cmd = “mkdir -p /vmfs/volumes/” + TargetDatastore.Name + “/ConfigBackups/” + hostNameOrIP + “/” + df + “; cp -f /scratch” + fp + ” /vmfs/volumes/” + TargetDatastore.Name + “/ConfigBackups/” + hostNameOrIP + “/” + df + “/”
Now switch to Schema view and validate the workflow – this will throw an error this time because we mapped the “outputText” parameter to the “SSHOutputText” attribute, leaving the parameter unused. Click “Delete parameter”.
Lets run the workflow and see what we get. Notice this time we have the Datastore selection, and we can actually pick that from our vCenter inventory.
And, although nothing new happened, we have some new log output (thanks to our System.log command). Look at the command that was generated:
Perfect – we can move on to executing that command with another “Run SSH Command” task – so jump over to Schema view and drag it in after the “Modify File Path” script element. This time we don’t want to “promote” the SSH command task’s inputs as we already have parameters set for them. Edit the task and name it “Create folder and copy file”. Switch to the Visual Binding view to link up the inputs, and outputs to the attributes and parameters:
Here we reuse the hostName, username, password, passwordAuthentication from our first SSH command task and the cmd attribute which was re-used in the Script task and contains our new command. Output wise we re-use the SSHOutputText attribute to contain the outputText of the SSH task. The last two parameters (path and passphrase) need to be bound to a NULL value otherwise our validation will fail – this is done by going to the “IN” tab and setting the Source parameter to NULL
My workflow now looks like this:
Now run the workflow and check the Datastore specified for the folder structure and backup file
This is cool, but at the moment we are not right-clicking a host in the Web Client, we’re running it from a vCO client. Binding this workflow to hosts is actually really easy, but at the moment we’d still have to manually type the name of the host into the form to make it usable. It’d be better to populate it from the host we’re clicking right?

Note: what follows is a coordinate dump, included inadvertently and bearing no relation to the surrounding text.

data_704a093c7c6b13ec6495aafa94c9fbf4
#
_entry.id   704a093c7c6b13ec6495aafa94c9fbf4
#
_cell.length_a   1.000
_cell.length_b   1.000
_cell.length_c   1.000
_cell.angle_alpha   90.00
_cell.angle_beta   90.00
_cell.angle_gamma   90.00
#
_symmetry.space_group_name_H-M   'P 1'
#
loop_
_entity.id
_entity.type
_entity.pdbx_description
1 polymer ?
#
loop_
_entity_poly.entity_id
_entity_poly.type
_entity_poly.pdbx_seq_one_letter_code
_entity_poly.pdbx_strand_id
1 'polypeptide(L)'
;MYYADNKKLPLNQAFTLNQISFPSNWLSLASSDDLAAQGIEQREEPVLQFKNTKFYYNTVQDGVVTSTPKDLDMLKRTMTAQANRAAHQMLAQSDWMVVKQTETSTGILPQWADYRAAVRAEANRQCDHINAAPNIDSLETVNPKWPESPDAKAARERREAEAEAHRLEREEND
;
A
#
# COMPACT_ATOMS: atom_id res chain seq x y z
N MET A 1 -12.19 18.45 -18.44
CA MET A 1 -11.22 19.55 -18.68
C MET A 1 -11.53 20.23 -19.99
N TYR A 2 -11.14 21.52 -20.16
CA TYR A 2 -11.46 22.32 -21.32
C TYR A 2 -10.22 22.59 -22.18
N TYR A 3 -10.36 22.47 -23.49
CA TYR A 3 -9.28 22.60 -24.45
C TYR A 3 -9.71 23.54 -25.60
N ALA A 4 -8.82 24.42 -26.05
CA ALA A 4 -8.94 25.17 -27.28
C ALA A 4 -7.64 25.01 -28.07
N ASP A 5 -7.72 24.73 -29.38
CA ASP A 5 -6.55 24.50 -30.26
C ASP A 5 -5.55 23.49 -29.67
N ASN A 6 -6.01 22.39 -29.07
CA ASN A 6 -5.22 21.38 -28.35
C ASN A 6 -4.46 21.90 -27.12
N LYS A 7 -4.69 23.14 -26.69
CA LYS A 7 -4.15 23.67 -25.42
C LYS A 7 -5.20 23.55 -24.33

Go to the INPUTS tab and add a new parameter named “Host” and add a description “Host to back up”. Change the type from string to VC:HostSystem from the type picker:
Use the up arrow to move the new parameter to the top of the list. Select the hostNameOrIP parameter and click the “Move as attribute” button.
Now we’ve properly broken the workflow – all the elements used the hostNameOrIP as an input parameter! 🙂 Switch to the Schema tab and drag a new Scriptable task before the first SSH task – name it “Set Host Name”. Edit the task and go to the Visual Binding tab. Drag the parameter “Host” to the “IN” field – this creates a task parameter of Host and binds the value of the workflow parameter host to it. Drag the Out Attributes “hostNameOrIP” attribute to the “OUT” field – this creates an out attribute for the task and binds it to the workflow attribute.
Switch to the Scripting tab and enter one simple line to select the “name” property of the VC:HostSystem object and assign it to the hostNameOrIP attribute.
hostNameOrIP = Host.name
Close the scriptable task and move on to each of the workflow tasks (Backup ESXi Config, Modify File Path and Create Folder and Copy), opening the Visual Binding tabs and dragging the “hostNameOrIP” attribute to the tasks’ “hostNameOrIP” IN property:
My workflow now looks like this:
The workflow should now validate – but don’t run it yet. Log on to your vSphere Web Client and go to the vCenter Orchestrator inventory page. Select the top level vCO Home, then in the right hand pane click on Manage and select Context Actions and click the plus sign.
Now find the workflow in the Available Workflows section and click Add. Then find “Host” in the Available types pane and ensure it’s checked. Click ok and then switch to your Hosts and Clusters view.
Now select a host and right click (wait a few seconds for the context menu to build) and you will see the Orchestrator actions, and the workflow are available.
The ESXi Host field is now pre-populated with the host we just clicked on – you can run the whole workflow again if you want, or cancel out and head back to the Orchestrator Client for the final task.